For a poet I read very little poetry. Unless a fellow poet
really captures my heart and mind I have a short attention span. Go
figure. When I saw Ken Nye's Clouds of Glory: Poetic Thoughts from
Maine with its iconic lighthouse I thought I'd skim a few pages.
Wrong. I ended up reading it cover to cover.
What I did NOT expect to see in the works of a male poet who
puts a lighthouse on his book cover is soul touching sensitivity. His
most amazing writings, in my mind, concern his mother's last years.
She had alzheimers at the end. In "Prelude to Goodbye" he talks about
the gradual process of loss and the preciousness of her increasingly
rare moments of being with her family again. In "Everyday Courage" he
talks about the strength of her finding joy, beauty, and love in a
progressively confusing and frustrating world.
Like me, Nye is a major league Wordsworth fan. He shares the
belief that infants arrive trailing clouds of glory from a heavenly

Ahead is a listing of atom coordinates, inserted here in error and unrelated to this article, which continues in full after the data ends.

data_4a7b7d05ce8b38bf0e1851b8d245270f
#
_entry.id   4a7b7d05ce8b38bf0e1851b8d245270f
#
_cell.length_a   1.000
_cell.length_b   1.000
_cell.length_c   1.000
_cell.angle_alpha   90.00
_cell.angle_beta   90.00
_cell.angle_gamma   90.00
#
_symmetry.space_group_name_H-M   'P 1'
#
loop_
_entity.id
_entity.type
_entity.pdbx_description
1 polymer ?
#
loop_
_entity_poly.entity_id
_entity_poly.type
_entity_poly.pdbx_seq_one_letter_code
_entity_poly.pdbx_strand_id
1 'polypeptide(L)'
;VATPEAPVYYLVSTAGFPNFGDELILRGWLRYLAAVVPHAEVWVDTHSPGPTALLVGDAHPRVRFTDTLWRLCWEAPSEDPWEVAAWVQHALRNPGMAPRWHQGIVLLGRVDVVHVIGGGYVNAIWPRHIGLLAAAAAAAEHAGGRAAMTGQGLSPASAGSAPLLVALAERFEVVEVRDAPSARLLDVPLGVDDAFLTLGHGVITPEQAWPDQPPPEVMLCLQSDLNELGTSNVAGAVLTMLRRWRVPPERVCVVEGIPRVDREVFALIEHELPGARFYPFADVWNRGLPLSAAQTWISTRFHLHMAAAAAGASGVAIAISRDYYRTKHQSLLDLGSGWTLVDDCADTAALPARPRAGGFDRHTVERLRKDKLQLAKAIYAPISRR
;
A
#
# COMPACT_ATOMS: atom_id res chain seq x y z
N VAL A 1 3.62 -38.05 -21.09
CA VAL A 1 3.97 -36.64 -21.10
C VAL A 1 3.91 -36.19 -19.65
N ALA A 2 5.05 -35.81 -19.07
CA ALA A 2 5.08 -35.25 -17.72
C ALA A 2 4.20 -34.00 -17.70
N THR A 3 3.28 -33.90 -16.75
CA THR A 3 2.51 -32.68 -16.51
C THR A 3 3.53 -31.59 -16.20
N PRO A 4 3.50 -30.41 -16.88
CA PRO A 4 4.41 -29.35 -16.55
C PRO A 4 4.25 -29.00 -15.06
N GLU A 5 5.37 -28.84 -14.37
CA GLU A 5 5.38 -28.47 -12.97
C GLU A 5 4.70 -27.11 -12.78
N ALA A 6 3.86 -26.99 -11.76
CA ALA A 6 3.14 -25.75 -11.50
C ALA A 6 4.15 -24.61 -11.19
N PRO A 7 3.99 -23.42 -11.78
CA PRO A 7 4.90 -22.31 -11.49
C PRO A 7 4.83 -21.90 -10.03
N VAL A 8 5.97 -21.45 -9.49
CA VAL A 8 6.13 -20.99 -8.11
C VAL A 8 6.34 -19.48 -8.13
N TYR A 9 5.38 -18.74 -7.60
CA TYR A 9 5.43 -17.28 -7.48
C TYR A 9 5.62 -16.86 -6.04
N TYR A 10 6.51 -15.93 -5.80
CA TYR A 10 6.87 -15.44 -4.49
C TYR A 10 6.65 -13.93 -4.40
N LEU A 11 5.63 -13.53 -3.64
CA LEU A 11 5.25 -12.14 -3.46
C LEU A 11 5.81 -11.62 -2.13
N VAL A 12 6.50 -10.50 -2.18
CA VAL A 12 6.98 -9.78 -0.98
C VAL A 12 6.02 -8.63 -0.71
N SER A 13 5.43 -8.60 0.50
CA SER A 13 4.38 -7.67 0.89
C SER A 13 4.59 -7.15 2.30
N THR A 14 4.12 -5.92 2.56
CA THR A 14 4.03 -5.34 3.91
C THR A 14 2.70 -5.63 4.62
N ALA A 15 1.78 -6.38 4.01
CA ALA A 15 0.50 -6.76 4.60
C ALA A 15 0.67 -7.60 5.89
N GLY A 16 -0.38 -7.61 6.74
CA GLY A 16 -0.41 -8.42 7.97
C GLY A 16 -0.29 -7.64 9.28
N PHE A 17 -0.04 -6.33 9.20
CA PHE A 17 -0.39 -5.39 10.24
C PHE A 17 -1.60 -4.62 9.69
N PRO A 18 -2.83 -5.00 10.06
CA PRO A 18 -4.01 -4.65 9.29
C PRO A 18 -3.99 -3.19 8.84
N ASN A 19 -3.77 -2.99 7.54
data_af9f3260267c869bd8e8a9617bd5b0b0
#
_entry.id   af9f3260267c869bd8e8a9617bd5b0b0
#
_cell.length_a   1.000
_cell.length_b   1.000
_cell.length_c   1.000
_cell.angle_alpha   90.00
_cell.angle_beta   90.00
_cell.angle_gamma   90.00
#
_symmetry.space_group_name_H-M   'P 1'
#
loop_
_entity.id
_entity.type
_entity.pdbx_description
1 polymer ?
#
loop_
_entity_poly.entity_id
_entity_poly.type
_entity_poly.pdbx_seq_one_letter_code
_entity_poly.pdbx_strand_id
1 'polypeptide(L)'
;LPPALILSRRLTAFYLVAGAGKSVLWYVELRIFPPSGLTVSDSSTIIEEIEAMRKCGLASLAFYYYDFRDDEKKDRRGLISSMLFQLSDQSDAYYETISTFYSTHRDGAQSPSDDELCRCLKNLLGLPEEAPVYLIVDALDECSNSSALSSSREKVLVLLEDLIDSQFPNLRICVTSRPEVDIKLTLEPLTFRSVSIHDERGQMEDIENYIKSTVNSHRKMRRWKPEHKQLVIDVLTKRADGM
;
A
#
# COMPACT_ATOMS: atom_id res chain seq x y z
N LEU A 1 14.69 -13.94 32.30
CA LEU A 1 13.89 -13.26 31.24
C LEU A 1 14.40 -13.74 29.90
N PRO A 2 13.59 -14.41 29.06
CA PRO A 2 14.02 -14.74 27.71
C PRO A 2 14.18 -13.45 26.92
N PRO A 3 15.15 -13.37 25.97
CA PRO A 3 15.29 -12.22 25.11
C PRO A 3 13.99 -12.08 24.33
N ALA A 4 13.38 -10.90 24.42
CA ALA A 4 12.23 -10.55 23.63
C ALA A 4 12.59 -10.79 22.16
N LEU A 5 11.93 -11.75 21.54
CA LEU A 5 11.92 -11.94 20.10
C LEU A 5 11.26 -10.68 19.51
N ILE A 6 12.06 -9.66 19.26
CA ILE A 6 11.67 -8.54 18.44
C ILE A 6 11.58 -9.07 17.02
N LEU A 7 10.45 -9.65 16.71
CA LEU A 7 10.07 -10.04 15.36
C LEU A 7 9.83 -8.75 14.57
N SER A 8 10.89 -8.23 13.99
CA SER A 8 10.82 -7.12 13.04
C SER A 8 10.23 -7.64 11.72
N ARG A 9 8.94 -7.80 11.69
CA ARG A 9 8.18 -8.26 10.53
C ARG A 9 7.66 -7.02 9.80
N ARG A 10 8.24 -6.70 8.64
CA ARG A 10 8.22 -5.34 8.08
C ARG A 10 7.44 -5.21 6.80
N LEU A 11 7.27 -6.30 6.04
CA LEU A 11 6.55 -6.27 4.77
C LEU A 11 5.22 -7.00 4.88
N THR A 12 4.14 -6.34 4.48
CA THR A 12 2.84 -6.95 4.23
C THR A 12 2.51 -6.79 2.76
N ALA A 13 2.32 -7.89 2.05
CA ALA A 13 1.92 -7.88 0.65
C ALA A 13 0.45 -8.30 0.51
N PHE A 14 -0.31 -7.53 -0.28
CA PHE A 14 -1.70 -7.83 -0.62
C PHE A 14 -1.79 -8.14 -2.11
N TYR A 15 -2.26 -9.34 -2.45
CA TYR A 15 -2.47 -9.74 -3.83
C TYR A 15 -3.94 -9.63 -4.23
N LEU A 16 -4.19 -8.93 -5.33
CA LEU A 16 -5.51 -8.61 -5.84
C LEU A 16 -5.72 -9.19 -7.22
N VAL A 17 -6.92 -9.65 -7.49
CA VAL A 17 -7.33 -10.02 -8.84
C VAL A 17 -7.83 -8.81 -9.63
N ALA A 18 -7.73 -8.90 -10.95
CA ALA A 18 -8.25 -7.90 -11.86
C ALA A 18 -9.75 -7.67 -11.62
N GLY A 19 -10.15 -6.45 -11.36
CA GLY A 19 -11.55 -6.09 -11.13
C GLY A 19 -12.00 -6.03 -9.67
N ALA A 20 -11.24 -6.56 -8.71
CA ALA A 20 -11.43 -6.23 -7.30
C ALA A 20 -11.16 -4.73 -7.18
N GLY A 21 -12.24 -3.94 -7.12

home to which the deceased return, a far more comforting view than
birth and death as abrupt beginning and end. This trust is epitomized
by "Eternity in a Ring" in which he describes being home with his
brand new grandson and dying mother.
The poems aren't all bittersweet. There is some great nature
observation. His memories of his boyhood are also terrific. My
favorite is "Birthday". Turning eleven, he hopes for a new bike but
remembers that the last time his parents promised him a surprise he
got a baby sister.
On a personal note, I'm back to knitting scarves for the first time in
months, seeing what I can create from my random yarn collection.
A great big shout out goes out to Leo and Willie because they're good
sports when I include them--in not always the most flattering light--
in my poems.
Julia Emily Hathaway
Sent from my iPod